Ultimately, O+A presents a fresh approach to the now-ubiquitous open-office model replete with “standard start-up amenities.” Though there is a distinct lack of Ping-Pong tables and kegerators, the main pillars of the modern workplace—flexible seating, natural light, opportunities for socialization and relaxation—are thoughtfully well executed.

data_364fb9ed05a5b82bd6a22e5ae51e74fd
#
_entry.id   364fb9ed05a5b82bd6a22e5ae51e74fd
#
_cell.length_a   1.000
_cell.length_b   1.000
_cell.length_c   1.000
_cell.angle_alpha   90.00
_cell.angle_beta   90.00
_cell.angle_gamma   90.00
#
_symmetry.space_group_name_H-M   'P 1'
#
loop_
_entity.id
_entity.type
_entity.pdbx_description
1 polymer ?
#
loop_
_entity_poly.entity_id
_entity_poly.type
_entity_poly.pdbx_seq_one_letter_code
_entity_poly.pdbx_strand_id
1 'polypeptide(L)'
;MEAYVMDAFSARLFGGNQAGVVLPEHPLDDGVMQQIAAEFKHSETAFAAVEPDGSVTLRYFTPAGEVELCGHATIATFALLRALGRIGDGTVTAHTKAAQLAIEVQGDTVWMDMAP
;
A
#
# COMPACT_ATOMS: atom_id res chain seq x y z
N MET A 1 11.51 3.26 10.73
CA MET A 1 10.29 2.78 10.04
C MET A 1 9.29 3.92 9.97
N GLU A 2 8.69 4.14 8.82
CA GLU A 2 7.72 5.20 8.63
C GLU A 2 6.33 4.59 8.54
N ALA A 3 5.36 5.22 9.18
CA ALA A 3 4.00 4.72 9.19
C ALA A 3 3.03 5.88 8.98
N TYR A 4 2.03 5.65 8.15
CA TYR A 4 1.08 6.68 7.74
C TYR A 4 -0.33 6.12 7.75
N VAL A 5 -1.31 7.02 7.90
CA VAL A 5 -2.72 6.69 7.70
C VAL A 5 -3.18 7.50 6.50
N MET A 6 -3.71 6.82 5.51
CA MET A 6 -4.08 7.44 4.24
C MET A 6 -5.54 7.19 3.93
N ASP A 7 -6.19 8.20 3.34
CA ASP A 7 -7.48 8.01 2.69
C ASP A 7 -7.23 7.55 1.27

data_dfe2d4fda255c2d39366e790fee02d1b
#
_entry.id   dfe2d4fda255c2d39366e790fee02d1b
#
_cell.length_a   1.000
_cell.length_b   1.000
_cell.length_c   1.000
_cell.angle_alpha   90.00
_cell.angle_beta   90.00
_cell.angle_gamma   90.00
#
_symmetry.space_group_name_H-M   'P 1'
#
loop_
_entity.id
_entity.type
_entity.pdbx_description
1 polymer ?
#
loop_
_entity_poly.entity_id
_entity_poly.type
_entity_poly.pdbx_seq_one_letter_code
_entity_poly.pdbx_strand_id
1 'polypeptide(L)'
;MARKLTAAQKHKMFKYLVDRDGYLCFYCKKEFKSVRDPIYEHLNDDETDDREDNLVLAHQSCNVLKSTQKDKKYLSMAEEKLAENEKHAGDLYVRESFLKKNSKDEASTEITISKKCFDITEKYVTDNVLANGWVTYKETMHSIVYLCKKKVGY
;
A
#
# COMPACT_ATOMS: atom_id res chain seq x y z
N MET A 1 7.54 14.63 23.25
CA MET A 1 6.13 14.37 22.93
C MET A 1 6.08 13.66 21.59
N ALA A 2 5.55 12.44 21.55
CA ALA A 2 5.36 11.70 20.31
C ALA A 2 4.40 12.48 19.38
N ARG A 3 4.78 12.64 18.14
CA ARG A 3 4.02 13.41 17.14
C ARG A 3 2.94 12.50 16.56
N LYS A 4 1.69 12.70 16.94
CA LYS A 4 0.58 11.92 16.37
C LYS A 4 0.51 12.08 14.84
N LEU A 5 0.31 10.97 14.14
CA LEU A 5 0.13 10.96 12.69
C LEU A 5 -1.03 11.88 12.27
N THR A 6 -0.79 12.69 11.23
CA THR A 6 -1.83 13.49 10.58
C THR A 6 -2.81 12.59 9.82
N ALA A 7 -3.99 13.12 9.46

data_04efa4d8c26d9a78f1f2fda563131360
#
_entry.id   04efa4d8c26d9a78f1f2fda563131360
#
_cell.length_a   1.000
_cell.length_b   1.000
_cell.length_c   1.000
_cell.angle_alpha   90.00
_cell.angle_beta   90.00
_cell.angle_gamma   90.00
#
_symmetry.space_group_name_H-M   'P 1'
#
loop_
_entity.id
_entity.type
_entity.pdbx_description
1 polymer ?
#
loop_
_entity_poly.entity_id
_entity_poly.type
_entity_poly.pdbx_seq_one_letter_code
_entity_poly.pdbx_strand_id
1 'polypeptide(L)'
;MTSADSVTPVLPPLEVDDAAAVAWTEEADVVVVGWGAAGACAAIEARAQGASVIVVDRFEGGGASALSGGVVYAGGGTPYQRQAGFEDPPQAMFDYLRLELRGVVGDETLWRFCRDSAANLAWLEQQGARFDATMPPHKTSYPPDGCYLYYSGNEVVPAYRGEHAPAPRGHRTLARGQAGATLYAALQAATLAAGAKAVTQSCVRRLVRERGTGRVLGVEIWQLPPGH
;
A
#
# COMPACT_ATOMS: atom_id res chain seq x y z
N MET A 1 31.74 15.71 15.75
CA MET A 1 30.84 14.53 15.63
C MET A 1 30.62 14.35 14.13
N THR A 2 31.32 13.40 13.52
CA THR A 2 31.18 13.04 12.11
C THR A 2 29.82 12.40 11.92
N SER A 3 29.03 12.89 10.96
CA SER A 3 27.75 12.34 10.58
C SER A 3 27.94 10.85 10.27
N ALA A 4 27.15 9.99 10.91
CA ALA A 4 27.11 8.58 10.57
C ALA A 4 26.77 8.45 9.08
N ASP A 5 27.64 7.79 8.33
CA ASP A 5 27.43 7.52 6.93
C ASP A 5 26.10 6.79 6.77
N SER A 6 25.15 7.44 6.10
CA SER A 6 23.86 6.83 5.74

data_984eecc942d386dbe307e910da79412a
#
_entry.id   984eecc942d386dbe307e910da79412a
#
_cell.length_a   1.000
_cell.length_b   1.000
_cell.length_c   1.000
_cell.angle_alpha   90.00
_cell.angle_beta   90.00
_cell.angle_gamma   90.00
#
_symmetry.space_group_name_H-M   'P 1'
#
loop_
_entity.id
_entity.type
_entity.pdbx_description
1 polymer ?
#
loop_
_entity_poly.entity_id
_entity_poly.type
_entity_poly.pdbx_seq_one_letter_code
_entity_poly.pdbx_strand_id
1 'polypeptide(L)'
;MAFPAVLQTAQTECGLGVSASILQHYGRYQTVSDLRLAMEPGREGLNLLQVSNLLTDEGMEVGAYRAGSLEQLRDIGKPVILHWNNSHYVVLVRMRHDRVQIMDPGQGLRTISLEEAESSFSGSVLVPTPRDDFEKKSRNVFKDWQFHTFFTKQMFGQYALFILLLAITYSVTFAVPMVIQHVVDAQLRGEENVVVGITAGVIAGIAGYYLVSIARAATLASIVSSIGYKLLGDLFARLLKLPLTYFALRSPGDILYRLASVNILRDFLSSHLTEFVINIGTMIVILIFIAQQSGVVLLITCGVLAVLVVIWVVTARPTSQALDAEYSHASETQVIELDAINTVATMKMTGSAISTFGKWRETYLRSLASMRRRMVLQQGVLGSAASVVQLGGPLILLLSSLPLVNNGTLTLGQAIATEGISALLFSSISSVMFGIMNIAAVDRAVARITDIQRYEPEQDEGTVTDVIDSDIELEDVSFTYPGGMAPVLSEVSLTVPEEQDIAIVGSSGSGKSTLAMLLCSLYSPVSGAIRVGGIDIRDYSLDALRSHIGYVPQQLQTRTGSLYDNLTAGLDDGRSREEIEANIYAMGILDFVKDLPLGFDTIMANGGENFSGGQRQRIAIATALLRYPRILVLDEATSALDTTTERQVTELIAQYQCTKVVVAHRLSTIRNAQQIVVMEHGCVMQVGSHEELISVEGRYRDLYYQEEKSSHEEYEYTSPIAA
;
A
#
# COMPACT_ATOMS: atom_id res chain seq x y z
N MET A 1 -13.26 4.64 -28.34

A software developer gets a subtly intergalactic theme for its new San Francisco headquarters.For the Giant Pixel corporation’s new headquarters, Studio O+A evoked the feel of a sophisticated galaxy far, far away in a renovated San Francisco workspace. With the help of Chris French Metal, Nor-Cal Metal Fabricators, and Seaport Stainless, O+A designers Denise Cherry and Primo Orpilla designed an interior environment that invokes themes from the client’s favorite movie, Star Wars, without delivering a set design for the Spaceballs parody. One of the office’s most notable features is an entry canopy constructed from ¼-inch hot rolled steel plate with laser-cut perforations that sets the office theme with a binary translation of the trilogy’s opening crawling text. “The Star Wars theme placed subtly throughout the office was what the client wanted,” Orpilla, who is one of the firm’s co-founders, said. “With the screen, they also found a way to vet job applicants and collaborators.” Doubling as a puzzle for visitors to the office, the software development company’s founders built an application that converted the film’s opening text crawl into binary code that could be visually translated for fabrication. According to Cherry, the ones and zeros from Giant Pixel’s software were translated to a computer punch code series. In an AI file, letters represented by zeros are punched out, and letters translated to ones were left solid, which was then exported to a DXF that fed the cutting machine. Each panel measures three feet by eight feet, so the character text fits well across most sections, though the blocking bleeds words across lines in a few places. The canopy had to be framed for stability, so Chris French Metal fabricated a from cold rolled steel flat bar and mechanically attached the canopy panels, said Jamie Darnell, project manager and designer for Chris French Metal. For the vertical portion, flush socket cap screws affix the frame to the floor. For the canopy, threaded rod and custom hanger clips suspend five panels from the rafters. To expedite installation, a tooth-like detail locks the panels together and aligns the edges. Less than one year after completing the interiors, an update to the storefront called for a variation on the pixelated theme from the interior. Within the brick and stucco façade, three openings were filled with an oversized version of the binary code that reads as a direct interpretation of the Giant Pixel brand. Eight-and-a-half-inch apertures—filled with tempered single-pane glass and sealed with VHB tape and black silicone—are bookended by two custom pivot doors weighing 800 pounds each. “We push to get in early on projects with the hope of developing collaborative relationships with the designers,” explained Darnell. “It’s more fun that way and the process and end product are usually more interesting in a collaboration than in a traditional design-bid-build process."